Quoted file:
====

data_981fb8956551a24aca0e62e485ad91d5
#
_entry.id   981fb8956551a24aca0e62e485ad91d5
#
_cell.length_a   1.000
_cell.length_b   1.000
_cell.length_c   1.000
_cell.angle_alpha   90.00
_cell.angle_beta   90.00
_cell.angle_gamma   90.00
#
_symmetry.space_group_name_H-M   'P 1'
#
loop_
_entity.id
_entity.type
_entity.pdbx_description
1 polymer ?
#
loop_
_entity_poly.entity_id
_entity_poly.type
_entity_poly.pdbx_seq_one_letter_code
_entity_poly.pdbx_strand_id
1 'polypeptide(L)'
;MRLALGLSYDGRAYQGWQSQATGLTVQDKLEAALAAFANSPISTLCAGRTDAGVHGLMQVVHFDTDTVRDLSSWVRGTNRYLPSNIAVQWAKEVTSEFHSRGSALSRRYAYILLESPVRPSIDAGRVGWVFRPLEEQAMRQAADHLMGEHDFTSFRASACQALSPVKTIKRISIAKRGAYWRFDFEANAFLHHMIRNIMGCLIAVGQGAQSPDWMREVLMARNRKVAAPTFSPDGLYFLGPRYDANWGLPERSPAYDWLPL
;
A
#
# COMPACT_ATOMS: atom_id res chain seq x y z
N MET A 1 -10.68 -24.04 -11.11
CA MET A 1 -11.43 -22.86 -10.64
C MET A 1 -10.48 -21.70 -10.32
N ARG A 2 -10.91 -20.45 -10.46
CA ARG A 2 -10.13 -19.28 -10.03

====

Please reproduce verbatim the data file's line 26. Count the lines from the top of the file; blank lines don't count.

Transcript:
;MRLALGLSYDGRAYQGWQSQATGLTVQDKLEAALAAFANSPISTLCAGRTDAGVHGLMQVVHFDTDTVRDLSSWVRGTNRYLPSNIAVQWAKEVTSEFHSRGSALSRRYAYILLESPVRPSIDAGRVGWVFRPLEEQAMRQAADHLMGEHDFTSFRASACQALSPVKTIKRISIAKRGAYWRFDFEANAFLHHMIRNIMGCLIAVGQGAQSPDWMREVLMARNRKVAAPTFSPDGLYFLGPRYDANWGLPERSPAYDWLPL